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Syracuse University, College of Arts and Sciences

NIH grant supports new research on traumatic brain injury

$300,000 for three-year study

Jan. 10, 2011, by Judy Holmes

The last thing 24-year-old Aaron Bowman remembers about that starry night last June was seeing a deer in the headlights of his motorcycle and hearing the sounds of crunching metal and the scraping of his helmet on the pavement as he slid some 150 feet down the road.  A few days later, the Castle Creek, N.Y., resident couldn’t remember most of the past 23 years of his life and he had trouble recognizing anyone outside of his immediate family, including some of his best friends.

Diagnosed with traumatic brain injury (TBI), Bowman was referred to the Concussion Management Program and CNY Sports Concussion Center at SUNY Upstate University Hospital in Syracuse. Program director Brian Rieger asked Bowman to participate in a new study of TBI being conducted by Syracuse University researcher Kathy Vander Werff with Rieger’s collaboration.

The three-year study, funded by a $300,000 grant from the National Institutes of Health, will assess how TBI affects the central auditory system. Vander Werff is an associate professor and auditory researcher in the Department of Communication Sciences and Disorders in SU’s College of Arts and Sciences. Rieger is also chief psychologist in the Department of Physical Medicine and Rehabilitation at SUNY Upstate. The researchers hope the study will lead to better ways to diagnose and treat TBI-related auditory problems.

In addition to memory and vision problems, Bowman has difficulty focusing on what people say to him, especially when there is a lot of background noise. He also has difficulty remembering spoken lists and complex instructions.

“Our study is looking at how TBI affects different parts of the central auditory system within the brain, and how damage to these areas may be related to the symptoms people, like Aaron, experience,” Vander Werff says. “We are also interested in how these auditory problems may be related to other post-TBI symptoms, including cognitive and memory impairments, stress, anxiety, and depression.”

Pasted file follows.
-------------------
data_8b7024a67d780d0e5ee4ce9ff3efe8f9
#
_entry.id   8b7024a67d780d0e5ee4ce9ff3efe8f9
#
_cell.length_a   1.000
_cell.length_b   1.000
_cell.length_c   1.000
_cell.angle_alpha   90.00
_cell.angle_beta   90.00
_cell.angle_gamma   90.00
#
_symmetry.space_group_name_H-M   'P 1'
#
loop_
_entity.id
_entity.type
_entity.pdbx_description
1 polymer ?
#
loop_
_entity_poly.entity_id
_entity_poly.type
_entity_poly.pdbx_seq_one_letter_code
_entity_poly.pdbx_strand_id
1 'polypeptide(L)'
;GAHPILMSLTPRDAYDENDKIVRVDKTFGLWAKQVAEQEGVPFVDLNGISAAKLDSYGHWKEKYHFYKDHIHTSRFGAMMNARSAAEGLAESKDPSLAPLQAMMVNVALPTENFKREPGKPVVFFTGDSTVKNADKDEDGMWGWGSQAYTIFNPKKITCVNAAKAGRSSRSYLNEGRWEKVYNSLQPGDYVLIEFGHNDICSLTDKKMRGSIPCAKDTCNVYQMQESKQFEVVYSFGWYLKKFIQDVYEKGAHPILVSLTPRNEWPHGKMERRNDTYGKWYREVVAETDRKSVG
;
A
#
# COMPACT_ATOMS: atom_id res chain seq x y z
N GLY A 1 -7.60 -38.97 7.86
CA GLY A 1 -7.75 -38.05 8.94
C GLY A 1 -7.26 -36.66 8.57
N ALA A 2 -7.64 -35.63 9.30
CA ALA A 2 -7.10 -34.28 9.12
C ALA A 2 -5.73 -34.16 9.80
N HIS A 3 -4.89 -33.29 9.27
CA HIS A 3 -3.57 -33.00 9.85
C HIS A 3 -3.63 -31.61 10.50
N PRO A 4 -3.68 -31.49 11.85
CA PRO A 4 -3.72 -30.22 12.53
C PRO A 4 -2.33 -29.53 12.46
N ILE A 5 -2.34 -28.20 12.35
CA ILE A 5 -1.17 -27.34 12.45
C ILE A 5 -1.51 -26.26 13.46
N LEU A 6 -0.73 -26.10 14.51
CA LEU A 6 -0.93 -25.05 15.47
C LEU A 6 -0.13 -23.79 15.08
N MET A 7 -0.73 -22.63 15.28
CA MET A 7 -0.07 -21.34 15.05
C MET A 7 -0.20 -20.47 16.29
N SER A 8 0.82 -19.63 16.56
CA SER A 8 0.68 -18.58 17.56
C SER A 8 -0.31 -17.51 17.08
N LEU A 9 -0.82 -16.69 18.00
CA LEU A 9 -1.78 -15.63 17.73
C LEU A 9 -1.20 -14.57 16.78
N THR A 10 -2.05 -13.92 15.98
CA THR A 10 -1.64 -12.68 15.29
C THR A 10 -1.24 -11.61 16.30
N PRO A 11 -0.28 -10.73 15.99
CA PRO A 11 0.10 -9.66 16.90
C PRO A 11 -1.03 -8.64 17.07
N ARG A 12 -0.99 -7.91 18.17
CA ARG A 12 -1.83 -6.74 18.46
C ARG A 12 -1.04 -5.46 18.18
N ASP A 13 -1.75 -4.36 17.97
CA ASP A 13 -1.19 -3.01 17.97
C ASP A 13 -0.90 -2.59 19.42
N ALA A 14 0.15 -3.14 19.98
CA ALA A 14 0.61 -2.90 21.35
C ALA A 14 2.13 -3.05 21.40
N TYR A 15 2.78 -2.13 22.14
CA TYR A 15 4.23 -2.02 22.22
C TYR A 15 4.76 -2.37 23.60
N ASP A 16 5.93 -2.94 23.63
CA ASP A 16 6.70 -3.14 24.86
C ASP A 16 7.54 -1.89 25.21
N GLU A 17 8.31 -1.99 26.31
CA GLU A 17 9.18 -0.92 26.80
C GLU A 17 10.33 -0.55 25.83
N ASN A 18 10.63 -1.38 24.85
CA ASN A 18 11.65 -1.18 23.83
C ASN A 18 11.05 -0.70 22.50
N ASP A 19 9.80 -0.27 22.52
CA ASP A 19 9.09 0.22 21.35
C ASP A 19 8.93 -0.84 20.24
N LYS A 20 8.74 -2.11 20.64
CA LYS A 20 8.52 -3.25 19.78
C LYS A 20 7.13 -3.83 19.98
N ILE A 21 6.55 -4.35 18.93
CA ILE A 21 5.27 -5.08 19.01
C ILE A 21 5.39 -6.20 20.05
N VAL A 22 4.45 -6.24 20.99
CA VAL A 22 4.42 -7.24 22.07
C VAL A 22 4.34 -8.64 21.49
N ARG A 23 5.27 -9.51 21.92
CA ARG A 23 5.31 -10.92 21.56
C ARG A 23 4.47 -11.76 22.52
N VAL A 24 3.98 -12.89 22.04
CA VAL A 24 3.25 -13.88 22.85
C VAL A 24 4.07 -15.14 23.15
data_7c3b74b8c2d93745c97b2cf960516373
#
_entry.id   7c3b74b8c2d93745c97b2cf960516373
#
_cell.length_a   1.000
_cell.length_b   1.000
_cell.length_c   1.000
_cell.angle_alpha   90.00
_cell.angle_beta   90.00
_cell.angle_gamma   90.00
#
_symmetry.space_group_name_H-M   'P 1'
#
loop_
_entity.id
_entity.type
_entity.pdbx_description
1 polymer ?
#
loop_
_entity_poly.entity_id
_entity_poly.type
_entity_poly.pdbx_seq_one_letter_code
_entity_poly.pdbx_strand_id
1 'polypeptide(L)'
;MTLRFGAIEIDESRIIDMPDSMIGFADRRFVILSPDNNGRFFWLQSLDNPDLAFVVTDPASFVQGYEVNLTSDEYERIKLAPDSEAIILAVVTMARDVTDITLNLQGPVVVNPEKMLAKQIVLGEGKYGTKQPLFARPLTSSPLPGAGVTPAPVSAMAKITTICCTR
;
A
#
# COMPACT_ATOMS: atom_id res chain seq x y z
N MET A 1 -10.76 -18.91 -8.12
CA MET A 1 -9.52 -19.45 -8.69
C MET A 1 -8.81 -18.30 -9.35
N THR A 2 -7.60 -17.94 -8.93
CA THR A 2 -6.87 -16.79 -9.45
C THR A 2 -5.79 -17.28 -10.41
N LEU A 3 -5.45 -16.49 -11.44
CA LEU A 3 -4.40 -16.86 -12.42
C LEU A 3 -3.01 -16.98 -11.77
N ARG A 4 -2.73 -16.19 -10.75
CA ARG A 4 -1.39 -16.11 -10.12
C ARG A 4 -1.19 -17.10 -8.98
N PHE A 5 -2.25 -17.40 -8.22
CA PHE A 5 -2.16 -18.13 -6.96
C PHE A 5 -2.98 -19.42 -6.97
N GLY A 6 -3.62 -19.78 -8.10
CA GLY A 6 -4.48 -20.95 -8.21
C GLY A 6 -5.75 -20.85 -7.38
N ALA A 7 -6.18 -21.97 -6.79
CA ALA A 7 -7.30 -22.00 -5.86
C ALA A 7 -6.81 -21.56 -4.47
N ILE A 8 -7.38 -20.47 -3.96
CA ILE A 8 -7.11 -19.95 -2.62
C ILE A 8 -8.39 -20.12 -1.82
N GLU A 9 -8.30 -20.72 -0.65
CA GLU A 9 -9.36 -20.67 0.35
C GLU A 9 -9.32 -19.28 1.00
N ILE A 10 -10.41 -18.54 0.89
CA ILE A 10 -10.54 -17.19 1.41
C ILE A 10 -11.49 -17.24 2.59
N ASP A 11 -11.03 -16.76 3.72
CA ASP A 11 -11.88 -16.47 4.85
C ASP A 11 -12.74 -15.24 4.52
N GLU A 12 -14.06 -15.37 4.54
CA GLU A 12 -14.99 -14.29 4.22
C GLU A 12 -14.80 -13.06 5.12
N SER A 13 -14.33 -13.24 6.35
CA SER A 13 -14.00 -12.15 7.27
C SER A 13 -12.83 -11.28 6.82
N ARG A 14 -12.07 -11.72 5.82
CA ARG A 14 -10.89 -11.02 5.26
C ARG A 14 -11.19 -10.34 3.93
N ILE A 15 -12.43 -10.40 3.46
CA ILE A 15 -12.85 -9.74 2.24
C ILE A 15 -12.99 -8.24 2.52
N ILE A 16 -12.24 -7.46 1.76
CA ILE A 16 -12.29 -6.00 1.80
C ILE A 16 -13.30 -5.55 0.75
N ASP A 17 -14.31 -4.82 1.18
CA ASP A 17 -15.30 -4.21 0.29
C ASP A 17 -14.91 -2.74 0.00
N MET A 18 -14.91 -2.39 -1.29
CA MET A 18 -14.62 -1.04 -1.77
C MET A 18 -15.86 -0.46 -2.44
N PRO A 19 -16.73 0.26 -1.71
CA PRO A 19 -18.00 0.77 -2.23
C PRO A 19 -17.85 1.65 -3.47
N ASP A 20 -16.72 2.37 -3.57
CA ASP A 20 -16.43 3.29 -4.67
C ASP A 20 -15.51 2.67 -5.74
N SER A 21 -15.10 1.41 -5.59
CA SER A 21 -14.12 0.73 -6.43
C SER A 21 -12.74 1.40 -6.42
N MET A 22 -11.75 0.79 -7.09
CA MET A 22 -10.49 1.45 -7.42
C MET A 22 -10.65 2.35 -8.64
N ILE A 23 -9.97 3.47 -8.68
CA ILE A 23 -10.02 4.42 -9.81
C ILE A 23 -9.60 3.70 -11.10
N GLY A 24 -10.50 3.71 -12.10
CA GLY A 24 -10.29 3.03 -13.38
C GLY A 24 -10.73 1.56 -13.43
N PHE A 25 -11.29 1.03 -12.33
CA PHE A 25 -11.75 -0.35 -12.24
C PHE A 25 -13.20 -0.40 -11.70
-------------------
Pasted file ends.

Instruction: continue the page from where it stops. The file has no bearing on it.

In addition to processing sound, the central auditory system helps the brain make sense of what people hear.  While TBI can result in significant central auditory problems, it is often difficult to diagnose due to a lack of obvious hearing loss or radiological evidence of a problem.

“TBI has been getting increased attention over the past several years, particularly in sports and the military,” Rieger says.  “However, there are still many unanswered questions about the effects of one or more concussions on athletes, soldiers, students, and others.  Research like this can add to our understanding of how brain injury might affect people and how to help them.”

Vander Werff and Rieger plan to recruit some 40 participants diagnosed with mild to moderate TBI for the study. The TBI participants will be matched with a control group of people who have no history of TBI, who will also undergo testing. The testing is performed in Vander Werff’s Auditory Electrophysiology Lab on SU’s South Campus, which is equipped with some of the latest technologies for evaluating brain activity in response to sound. 

In addition to providing a detailed case history, study participants go through a series of auditory and neurological tests, including a comprehensive hearing assessment; tests that evaluate attention, memory, and thinking skills; and tests that record neural activity in the brain and auditory system in response to speech sounds both in quiet and when background noise is present. The neural activity tests are performed using a stretchy cap with 64 tiny electrodes that is placed on the scalp. The electrodes are connected to specialized instruments that record the brain activity.

Bowman, who is still recovering from his injuries, is one of the first people to complete all of the testing. “If this study helps others get better answers than I received to the problems they have after a concussion, it would be really great,” Bowman says. “I learned a lot from participating in the study and I am very glad to be a part of it.”